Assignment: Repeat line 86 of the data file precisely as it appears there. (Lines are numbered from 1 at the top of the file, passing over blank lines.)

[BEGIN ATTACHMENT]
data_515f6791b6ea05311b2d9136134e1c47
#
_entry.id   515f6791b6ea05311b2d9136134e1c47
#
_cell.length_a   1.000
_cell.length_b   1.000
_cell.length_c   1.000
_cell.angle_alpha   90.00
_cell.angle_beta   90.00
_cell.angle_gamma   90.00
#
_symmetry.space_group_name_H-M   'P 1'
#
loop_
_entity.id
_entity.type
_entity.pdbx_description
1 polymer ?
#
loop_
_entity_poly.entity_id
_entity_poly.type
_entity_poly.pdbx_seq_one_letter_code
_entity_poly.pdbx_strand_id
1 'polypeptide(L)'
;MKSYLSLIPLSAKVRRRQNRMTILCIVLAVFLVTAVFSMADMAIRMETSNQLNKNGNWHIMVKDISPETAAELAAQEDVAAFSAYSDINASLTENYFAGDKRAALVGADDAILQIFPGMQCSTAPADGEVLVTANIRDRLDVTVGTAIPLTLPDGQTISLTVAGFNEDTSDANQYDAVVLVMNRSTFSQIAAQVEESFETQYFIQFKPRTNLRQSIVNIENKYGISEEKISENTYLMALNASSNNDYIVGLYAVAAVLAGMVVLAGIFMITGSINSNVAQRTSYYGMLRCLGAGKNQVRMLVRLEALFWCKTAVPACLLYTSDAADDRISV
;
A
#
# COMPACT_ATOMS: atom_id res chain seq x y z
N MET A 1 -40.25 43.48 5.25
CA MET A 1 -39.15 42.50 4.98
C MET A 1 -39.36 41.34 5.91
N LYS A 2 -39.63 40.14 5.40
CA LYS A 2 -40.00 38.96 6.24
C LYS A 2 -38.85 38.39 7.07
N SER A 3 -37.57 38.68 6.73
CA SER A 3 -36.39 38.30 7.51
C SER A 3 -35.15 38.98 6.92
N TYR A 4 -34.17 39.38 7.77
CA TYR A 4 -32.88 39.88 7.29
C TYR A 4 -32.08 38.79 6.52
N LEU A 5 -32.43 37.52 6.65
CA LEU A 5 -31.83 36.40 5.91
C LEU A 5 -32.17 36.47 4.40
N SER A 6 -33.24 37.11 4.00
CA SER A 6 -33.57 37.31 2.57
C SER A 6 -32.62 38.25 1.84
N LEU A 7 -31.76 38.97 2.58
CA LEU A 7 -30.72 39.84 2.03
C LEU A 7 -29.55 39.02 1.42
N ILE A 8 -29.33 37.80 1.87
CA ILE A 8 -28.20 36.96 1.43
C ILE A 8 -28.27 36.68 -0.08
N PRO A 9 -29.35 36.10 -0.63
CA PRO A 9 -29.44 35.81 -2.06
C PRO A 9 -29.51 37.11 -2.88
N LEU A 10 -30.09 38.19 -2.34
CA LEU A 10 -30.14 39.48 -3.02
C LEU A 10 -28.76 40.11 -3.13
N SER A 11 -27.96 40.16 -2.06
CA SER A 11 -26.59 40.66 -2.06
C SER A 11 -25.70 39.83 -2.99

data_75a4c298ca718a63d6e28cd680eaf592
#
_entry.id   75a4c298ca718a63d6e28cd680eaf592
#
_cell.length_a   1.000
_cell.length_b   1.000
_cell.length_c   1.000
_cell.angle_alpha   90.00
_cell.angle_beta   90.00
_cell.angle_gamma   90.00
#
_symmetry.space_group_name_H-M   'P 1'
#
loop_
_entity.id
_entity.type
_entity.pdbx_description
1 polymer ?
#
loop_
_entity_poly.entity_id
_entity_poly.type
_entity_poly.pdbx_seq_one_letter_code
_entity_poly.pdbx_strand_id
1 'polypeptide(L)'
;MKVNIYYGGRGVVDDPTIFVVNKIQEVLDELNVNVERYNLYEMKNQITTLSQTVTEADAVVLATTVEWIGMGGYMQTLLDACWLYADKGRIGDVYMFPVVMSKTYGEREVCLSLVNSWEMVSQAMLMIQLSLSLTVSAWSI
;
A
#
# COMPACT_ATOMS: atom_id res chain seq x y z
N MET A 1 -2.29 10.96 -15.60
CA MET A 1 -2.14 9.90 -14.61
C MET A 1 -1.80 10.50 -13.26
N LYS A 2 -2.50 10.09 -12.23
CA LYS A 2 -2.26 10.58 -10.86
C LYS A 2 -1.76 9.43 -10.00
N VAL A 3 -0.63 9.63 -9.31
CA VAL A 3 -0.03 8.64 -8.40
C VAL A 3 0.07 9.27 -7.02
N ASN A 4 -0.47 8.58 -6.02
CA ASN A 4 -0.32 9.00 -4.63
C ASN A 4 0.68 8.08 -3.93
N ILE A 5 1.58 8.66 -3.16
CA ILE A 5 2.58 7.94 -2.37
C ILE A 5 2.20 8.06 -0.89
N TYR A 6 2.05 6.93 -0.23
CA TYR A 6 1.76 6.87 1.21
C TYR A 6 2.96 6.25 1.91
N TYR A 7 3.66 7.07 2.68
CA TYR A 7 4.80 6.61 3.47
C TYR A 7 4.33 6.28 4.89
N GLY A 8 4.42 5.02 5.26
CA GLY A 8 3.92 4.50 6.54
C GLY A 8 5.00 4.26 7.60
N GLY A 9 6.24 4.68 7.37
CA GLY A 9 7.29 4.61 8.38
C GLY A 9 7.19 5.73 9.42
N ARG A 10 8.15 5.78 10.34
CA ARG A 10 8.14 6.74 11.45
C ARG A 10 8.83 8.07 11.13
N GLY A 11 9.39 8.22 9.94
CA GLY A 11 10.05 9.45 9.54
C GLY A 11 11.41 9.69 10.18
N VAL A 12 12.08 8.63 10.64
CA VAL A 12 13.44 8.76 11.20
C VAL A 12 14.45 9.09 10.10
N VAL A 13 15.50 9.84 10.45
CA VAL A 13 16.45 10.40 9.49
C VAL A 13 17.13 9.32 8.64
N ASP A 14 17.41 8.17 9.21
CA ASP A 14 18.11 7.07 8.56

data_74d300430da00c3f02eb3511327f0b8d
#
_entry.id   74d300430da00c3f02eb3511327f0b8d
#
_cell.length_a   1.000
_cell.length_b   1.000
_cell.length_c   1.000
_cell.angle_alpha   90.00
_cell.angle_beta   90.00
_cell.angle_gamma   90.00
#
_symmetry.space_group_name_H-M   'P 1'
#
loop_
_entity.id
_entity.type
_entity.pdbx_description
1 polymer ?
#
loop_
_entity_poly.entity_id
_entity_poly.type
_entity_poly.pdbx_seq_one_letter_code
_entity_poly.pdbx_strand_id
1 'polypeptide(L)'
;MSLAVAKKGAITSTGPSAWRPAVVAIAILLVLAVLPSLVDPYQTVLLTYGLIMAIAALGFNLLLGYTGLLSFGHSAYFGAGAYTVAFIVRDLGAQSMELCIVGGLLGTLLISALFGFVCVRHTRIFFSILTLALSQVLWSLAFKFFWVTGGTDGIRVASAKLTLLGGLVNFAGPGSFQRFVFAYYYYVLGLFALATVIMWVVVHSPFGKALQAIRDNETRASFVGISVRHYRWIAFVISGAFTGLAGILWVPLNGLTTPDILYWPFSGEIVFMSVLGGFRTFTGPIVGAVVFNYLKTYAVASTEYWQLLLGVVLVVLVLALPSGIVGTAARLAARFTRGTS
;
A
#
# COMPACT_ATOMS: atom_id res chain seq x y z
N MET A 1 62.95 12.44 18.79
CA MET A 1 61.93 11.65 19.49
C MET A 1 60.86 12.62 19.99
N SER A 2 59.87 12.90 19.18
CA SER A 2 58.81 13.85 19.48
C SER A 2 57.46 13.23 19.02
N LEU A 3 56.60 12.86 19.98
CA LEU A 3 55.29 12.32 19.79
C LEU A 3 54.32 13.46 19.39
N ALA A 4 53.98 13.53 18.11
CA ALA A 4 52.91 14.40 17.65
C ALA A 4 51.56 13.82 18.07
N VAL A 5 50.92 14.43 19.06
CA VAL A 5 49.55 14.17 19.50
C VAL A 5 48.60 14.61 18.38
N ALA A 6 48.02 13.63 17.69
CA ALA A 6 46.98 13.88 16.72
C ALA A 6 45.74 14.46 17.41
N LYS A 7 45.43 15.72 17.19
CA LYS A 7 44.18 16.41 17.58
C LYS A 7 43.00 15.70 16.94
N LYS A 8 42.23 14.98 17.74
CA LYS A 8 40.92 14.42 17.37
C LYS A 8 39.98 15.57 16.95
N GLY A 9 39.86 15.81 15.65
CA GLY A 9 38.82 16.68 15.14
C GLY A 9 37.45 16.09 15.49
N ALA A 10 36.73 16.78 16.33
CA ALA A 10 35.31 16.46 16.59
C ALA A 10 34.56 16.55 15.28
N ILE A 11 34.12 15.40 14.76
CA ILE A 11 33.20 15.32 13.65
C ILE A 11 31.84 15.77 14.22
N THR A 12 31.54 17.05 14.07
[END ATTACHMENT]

_entity_poly.pdbx_seq_one_letter_code